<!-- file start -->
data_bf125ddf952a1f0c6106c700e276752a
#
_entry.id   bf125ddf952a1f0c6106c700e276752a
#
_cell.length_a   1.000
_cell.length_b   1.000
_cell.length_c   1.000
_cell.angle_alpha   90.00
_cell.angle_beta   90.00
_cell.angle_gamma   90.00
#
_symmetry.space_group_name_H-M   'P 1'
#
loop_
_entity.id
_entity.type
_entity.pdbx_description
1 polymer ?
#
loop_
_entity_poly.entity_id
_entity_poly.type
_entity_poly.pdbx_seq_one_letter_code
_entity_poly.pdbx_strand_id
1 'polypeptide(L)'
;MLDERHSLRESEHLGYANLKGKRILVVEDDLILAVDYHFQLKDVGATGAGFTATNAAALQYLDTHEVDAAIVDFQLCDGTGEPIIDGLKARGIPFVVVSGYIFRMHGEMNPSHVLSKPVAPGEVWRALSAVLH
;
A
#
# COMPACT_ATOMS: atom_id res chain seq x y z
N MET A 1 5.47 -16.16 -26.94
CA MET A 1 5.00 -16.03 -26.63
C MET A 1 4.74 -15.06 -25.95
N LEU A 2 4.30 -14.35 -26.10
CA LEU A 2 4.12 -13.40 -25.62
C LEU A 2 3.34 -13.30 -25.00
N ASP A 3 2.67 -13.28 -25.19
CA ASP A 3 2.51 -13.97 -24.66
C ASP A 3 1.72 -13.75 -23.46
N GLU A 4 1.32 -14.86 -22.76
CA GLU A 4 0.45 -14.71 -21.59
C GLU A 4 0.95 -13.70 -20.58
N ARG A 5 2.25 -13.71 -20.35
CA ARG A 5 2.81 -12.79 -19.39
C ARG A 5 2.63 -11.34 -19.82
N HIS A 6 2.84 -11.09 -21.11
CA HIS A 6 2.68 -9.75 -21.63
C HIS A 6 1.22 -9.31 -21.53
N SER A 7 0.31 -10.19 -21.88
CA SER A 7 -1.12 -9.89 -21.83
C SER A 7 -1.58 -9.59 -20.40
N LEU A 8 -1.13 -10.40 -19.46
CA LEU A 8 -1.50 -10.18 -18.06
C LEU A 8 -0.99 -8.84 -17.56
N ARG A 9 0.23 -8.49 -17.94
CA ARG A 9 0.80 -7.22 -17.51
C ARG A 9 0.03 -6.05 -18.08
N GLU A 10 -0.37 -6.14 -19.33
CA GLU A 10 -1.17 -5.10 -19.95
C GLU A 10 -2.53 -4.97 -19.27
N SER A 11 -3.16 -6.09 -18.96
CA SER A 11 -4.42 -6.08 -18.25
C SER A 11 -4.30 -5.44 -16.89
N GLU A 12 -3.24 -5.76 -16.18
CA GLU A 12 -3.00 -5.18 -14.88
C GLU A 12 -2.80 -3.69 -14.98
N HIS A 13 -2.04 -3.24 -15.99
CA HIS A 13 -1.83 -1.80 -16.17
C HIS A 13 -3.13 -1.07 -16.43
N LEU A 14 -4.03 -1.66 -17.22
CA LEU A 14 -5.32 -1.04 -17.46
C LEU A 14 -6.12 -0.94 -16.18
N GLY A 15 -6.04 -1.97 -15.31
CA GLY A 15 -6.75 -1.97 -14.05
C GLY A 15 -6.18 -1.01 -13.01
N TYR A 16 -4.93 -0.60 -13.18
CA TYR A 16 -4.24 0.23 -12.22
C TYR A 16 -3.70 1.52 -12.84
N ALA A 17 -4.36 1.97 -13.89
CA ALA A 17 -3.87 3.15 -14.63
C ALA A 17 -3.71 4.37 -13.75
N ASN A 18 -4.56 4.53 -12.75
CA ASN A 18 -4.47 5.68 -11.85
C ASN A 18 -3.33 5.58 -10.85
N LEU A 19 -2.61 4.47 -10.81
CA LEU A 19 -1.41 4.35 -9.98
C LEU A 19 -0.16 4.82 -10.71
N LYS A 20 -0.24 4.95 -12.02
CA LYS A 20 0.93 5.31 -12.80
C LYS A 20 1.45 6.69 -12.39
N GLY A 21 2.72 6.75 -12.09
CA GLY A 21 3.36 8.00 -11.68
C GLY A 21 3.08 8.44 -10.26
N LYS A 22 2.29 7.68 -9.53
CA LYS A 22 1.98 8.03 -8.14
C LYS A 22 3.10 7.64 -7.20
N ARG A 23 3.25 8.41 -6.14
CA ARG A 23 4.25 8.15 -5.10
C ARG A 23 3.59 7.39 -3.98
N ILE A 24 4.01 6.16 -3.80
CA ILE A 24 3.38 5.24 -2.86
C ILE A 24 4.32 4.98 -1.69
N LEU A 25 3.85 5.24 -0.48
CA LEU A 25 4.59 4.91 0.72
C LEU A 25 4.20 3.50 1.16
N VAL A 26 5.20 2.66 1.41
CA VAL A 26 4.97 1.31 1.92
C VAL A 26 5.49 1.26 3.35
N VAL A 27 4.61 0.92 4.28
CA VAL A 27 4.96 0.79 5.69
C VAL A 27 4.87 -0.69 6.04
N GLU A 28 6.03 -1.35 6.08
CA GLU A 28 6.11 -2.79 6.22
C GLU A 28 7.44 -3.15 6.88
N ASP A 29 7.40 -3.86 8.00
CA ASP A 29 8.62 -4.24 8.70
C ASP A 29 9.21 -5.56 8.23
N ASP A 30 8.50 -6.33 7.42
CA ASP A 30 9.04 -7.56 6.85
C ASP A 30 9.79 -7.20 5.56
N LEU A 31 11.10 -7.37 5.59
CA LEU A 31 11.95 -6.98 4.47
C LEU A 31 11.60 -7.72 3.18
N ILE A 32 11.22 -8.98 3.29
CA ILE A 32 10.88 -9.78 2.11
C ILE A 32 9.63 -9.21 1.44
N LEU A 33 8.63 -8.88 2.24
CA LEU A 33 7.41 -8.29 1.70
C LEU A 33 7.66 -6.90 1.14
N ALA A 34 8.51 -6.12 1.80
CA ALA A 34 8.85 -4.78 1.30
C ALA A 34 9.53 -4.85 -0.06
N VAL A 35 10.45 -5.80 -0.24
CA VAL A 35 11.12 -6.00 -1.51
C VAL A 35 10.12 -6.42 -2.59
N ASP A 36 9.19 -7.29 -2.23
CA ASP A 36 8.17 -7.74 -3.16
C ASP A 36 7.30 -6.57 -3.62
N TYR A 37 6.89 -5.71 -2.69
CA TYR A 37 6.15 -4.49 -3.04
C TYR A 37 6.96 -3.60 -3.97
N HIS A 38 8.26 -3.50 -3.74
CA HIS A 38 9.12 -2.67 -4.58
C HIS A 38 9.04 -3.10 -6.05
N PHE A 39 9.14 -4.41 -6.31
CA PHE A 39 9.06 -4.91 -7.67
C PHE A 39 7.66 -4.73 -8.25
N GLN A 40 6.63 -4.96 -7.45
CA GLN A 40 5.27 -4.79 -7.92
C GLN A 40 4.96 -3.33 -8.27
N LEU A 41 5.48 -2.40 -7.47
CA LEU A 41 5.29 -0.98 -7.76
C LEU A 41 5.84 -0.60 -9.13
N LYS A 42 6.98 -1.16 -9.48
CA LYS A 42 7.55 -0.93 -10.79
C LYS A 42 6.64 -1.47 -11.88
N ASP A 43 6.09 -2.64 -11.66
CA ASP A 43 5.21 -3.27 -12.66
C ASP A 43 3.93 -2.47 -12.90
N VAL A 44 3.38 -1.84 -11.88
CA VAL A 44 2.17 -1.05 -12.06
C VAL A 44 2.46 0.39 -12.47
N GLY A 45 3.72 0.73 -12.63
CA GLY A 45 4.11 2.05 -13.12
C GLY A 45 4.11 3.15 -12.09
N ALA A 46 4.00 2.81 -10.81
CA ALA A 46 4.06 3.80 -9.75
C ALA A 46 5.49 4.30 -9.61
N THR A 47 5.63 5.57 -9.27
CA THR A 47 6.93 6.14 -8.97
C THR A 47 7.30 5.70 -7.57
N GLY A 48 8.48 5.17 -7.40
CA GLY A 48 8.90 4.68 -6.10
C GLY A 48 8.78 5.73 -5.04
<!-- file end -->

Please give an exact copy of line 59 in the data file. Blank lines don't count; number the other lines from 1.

CA GLU A 10 -1.17 -5.10 -19.95